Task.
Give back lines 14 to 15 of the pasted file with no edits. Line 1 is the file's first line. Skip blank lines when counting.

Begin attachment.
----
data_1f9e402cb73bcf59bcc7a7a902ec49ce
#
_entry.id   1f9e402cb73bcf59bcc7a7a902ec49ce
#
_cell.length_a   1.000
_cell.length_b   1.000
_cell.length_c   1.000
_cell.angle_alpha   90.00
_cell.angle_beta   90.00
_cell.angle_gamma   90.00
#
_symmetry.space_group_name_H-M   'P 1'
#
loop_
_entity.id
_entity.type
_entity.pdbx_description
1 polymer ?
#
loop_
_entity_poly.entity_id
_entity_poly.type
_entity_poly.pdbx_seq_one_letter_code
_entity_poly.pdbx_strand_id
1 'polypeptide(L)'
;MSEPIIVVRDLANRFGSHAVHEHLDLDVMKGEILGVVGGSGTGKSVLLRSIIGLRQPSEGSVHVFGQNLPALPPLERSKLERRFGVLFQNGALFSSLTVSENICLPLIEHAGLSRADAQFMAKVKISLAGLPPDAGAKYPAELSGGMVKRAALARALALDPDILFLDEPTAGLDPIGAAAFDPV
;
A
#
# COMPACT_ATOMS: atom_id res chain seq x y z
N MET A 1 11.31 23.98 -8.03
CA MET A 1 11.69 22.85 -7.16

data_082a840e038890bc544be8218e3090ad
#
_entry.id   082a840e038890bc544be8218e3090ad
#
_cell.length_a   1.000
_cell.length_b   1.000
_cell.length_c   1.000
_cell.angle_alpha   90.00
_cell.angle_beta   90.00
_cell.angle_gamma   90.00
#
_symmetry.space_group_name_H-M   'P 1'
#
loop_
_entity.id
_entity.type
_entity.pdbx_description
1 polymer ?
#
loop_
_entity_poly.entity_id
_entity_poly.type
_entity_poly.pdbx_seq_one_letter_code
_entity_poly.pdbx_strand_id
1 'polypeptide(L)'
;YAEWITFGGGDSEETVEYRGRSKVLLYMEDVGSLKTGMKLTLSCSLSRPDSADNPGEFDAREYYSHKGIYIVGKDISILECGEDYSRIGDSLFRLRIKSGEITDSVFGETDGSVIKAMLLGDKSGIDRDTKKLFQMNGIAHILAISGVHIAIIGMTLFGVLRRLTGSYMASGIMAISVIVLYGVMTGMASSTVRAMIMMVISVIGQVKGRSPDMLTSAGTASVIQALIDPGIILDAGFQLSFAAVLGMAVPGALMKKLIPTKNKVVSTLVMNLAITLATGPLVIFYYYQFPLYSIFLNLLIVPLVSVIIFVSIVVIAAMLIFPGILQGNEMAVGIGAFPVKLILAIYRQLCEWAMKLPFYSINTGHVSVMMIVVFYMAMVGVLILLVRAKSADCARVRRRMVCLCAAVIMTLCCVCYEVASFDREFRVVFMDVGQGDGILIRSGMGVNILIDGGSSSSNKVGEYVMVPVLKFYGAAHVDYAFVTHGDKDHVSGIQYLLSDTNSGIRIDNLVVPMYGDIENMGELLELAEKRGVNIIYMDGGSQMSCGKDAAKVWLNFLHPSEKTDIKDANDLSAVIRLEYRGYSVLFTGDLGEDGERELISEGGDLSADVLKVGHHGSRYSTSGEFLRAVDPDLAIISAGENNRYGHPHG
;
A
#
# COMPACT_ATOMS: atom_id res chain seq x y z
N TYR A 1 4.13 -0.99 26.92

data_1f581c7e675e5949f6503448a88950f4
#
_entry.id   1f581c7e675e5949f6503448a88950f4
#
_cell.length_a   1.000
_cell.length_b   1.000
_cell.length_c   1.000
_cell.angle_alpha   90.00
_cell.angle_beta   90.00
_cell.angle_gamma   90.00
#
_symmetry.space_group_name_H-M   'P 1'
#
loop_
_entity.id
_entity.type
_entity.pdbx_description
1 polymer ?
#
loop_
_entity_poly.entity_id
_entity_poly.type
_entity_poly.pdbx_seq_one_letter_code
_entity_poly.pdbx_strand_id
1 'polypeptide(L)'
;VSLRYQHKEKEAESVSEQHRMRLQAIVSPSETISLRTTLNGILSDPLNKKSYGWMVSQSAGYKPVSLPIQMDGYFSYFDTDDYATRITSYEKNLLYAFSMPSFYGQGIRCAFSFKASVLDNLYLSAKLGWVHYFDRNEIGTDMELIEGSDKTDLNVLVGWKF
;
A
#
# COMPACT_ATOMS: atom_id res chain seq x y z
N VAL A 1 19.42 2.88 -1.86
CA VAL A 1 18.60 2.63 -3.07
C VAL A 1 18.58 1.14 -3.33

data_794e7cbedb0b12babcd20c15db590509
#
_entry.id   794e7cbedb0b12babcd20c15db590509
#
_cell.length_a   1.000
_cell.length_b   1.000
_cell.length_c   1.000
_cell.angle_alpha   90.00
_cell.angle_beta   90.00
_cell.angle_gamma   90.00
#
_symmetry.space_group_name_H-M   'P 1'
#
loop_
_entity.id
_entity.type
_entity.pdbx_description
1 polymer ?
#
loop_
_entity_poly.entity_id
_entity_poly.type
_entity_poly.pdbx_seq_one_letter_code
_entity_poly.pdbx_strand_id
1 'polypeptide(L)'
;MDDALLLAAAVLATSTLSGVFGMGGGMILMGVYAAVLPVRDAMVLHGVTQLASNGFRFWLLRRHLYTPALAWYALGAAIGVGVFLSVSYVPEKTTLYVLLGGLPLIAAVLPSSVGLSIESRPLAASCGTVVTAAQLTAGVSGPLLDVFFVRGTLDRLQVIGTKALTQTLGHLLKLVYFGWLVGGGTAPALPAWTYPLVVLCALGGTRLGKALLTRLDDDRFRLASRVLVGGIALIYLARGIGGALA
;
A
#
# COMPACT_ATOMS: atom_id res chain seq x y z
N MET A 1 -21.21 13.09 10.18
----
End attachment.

loop_
_entity.id